“How?” I asked.
“You know that Dan had narcolepsy! If you had just been watching him, he wouldn't have fallen asleep there!”
I didn't say anything.
“I'm going to have to tell on you, Mike,” he said.
“Tell on me?”
“To the boss.”
“Of course. The boss.”
“I'll be back. Just make sure nobody runs over him again, okay?”
I nodded, not quite sure how else to respond. Lenny went inside and I leaned back against the pump, feeling dizzy.
“Tell me what happened, Mike,” said my boss.
"Dan is dead," I said.
"I know that,” he said. "I'm afraid I'll have to fire you, of course." He paused, then added, "Were you daydreaming?"
"Yeah. About the war, I think.” I added that last bit because I couldn't quite place my vision at the pump among any of my experiences from the war, but I never daydreamed about anything else. It could have been something my mind had shoved away until now.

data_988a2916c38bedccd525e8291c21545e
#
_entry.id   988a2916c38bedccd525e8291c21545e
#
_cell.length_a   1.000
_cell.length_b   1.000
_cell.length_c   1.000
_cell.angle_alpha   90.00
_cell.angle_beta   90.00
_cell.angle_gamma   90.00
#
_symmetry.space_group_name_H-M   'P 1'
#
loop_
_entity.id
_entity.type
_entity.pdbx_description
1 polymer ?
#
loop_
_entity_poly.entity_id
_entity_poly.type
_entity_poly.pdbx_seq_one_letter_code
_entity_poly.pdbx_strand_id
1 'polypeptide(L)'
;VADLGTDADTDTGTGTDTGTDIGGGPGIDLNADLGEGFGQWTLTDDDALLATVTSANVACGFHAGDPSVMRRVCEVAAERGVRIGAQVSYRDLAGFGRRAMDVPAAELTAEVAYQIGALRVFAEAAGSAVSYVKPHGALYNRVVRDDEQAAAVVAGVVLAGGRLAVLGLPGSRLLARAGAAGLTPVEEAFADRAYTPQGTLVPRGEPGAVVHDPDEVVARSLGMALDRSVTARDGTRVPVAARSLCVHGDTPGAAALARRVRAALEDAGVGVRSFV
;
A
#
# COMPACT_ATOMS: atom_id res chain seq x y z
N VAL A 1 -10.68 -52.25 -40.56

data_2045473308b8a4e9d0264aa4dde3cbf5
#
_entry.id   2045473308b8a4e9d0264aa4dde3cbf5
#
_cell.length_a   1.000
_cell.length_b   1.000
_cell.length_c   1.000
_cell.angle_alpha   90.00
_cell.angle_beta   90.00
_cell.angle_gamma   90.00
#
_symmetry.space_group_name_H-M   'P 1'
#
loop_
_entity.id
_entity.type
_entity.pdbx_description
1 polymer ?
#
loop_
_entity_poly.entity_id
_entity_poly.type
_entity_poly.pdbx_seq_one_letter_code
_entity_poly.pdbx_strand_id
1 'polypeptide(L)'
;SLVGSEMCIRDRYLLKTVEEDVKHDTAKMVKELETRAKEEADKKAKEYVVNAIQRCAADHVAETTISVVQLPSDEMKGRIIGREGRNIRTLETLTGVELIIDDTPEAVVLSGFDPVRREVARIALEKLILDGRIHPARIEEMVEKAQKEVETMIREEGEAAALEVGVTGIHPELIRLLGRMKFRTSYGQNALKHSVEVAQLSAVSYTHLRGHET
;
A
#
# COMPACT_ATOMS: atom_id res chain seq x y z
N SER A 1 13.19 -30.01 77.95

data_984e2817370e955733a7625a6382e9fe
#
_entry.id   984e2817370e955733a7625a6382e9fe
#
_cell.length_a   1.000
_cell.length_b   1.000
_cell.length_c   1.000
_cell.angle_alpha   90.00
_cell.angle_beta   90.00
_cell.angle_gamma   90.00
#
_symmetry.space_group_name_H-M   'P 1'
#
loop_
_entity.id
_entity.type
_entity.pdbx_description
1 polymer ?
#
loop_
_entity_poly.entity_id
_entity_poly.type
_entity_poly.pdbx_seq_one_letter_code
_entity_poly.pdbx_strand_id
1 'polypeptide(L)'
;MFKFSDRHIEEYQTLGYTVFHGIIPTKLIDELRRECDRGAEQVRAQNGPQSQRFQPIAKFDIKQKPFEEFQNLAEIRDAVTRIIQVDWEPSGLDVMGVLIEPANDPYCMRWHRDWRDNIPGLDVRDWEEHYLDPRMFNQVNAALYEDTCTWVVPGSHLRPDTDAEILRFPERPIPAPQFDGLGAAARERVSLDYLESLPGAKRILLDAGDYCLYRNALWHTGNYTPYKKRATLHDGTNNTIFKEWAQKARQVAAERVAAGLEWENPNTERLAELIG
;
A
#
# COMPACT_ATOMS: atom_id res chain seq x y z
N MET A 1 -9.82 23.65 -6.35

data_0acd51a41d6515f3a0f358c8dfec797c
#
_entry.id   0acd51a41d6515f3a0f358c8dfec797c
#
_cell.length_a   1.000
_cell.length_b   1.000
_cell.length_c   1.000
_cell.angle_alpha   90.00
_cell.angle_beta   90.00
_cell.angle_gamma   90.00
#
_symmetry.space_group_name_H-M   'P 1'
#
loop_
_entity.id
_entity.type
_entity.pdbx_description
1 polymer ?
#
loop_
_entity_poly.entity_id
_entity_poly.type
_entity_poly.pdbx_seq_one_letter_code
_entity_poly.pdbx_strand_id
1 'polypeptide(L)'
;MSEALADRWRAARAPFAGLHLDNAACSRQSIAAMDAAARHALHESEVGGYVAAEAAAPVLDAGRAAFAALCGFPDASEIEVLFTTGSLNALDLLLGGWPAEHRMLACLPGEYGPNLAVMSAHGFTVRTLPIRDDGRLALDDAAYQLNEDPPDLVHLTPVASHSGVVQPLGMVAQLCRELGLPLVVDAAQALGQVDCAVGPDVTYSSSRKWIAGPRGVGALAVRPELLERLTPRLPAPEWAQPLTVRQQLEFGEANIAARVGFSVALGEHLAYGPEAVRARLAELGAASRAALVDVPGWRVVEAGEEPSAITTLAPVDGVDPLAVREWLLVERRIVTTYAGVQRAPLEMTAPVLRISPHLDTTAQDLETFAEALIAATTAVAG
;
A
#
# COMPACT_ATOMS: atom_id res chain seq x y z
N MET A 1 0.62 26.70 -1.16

He sighed. “Someday I hope you'll get that nonsense out of your head. War is nothing more than a theoretical concept."
"I was there,” I argued.
"Tell you what, Mike; here's a history textbook. If you read it and can find anything written about any wars, you can come and laugh in my face."
He handed me a small square of paper which I thought was a napkin at first. Then I saw these words scribbled across the top:
York R. Winston
A Complete History of the World
It wasn't a napkin. It was the textbook.
"And listen, Mike," he said. "I know you didn't mean for this to happen. Dan was a good friend of yours, wasn't he?”
"I barely knew him," I said.
"Really? I thought you two got along so well.”
I didn't want to admit it, but he was right. I did get along with Dan. He reminded me of my brother who died during the war, and that scared me. It scared me because while the reactions of Lenny and my boss were disconcerting enough, what was worse was the fact that I couldn't bring myself to feel anything.